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 The Home Quest folks sent this to me!  I thought this may interest you all!

    MULTIPLE INTELLIGENCES: 7 ways of Learning
Section 1 - Linguistic Intelligence

 Children gifted in linguistic ability have highly developed auditory skills and enjoy playing around with the sounds of language.  They often think in words.  They frequently have their heads stuck in a book or are busy writing a story or poem.  Even if they don't enjoy reading or writing, they may be gifted storytellers.  They often love word games and may have a good memory for verse, lyrics, or trivia.  They might want to be writers, secretaries, editors, social scientists, humanities teachers, or politicians.   They learn best by verbalizing or hearing and seeing words. Linguistically gifted children:

* like to write
* spin tall tales or tell jokes and stories
* spell words accurately and easily
* have a good memory for names, places, dates, or trivia
* enjoy reading books in their spare time
* appreciate nonsense rhymes and tongue twisters
* like doing crossword puzzles or playing games such as Scrabble or Anagrams

Section 2 - Logical-Mathematical Intelligence

Youngsters strong in this form of intelligence think conceptually.  Before adolescence, these children explore patterns, categories, and relationships by actively manipulating the environment and experimenting with things in a controlled and orderly way.  In their teen years, they're capable of highly abstract forms of logical thinking.  Children gifted in this area are constantly questioning and wondering about natural events.  These are the youngsters who love hanging around computers or chemistry sets, trying to figure out the answer to a difficult problem.  They often love brain teasers, logical puzzles, and games like chess that require reasoning abilities.  These children may want to grow up to be scientists, engineers, computer programmers, accountants, or perhaps even philosophers. Logical-mathematically talented children:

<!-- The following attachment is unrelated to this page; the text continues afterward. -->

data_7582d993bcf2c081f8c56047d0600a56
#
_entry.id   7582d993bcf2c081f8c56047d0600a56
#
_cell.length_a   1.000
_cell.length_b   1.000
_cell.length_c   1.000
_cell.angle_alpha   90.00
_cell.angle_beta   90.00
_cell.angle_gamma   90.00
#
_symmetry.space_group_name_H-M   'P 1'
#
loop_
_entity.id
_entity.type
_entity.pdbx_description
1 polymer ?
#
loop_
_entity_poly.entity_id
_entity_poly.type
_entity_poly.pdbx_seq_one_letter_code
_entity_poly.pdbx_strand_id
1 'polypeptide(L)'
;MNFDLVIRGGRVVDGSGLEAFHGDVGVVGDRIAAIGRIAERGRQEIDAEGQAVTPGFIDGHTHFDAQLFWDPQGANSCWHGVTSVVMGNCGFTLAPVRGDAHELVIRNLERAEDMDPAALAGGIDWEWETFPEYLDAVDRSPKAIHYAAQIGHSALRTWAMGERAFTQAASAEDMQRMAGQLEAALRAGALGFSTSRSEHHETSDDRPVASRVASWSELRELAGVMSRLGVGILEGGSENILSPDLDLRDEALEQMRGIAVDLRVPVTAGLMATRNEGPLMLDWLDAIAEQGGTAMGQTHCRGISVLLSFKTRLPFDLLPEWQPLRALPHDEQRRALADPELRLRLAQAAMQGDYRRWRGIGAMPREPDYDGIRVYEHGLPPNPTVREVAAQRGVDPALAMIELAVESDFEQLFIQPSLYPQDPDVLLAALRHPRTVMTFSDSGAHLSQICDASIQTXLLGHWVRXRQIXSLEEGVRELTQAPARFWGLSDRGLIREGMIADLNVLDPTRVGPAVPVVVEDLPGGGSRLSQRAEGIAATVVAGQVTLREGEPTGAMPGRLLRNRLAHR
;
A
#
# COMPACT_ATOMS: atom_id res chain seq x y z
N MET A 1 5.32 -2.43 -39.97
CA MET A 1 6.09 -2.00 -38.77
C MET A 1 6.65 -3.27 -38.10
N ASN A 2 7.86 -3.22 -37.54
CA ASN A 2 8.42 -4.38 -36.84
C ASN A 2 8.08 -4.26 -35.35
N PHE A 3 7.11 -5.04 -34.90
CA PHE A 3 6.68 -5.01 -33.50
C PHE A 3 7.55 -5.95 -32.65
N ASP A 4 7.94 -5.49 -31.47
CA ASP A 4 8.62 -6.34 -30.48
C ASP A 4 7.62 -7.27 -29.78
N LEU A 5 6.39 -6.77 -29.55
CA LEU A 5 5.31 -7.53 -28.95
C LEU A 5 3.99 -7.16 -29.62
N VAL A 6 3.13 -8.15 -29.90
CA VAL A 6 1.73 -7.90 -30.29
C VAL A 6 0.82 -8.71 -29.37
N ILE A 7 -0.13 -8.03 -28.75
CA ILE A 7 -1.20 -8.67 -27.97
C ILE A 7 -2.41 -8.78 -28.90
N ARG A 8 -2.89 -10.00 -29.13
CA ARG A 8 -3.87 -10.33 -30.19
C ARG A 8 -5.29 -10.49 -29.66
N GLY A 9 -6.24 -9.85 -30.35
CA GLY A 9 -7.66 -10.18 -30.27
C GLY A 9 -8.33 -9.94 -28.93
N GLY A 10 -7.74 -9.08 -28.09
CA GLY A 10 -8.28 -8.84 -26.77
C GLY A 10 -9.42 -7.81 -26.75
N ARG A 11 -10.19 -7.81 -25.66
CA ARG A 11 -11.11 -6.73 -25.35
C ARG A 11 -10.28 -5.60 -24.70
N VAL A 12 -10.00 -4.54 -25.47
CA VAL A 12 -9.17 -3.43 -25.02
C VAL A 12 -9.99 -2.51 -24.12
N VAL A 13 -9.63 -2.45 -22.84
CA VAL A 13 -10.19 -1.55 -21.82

* compute arithmetic problems quickly in their head
* enjoy using computers
* play chess, checkers, or other strategy games and win
* reason things out logically and clearly
* devise experiments to test out things they don't understand
* ask questions like "Where does the universe end?" or "When did time begin?"

Section 3 - Spatial Intelligence

These kids seem to know where everything is located in the house.  They think in images and pictures.  They're the ones who find things that have been lost or misplaced.  If you should rearrange the interior of your home, these children will be highly sensitive to the change and react with joy or dismay.  They often love to do mazes or jigsaw puzzles.  They spend free time drawing, designing things, building with Lego blocks, or simply daydreaming.  Many of them develop a fascination with machines and contraptions, sometimes coming up with inventions of their own.  They might want to become architects, artists, mechanics, engineers, or city planners. Children strong in spatial intelligence:

* daydream a lot
* draw accurate representations of people or things
* enjoy doing puzzles or mazes
* like it when you show movies, slides, or photographs
* easily read maps, charts, and diagrams
* spend free time engaged in art activities
* report clear visual images when thinking about something

Section 4 - Musical Intelligence

Musically gifted kids often sing, hum, or whistle tunes quietly to themselves.  Put on a piece of music and you can recognize these children by the way in which they immediately begin moving and singing along.  They may already be playing musical instruments or singing in choirs.  However, other musical children show this potential more through simple music appreciation.  They will have strong opinions about the music you play on the radio or stereo.  They will be the ones to lead a group sing on a family outing.  They're also sensitive to nonverbal sounds in the environment such as crickets chirping and distant bells ringing and will hear things that others in the family have missed.  Musically gifted children: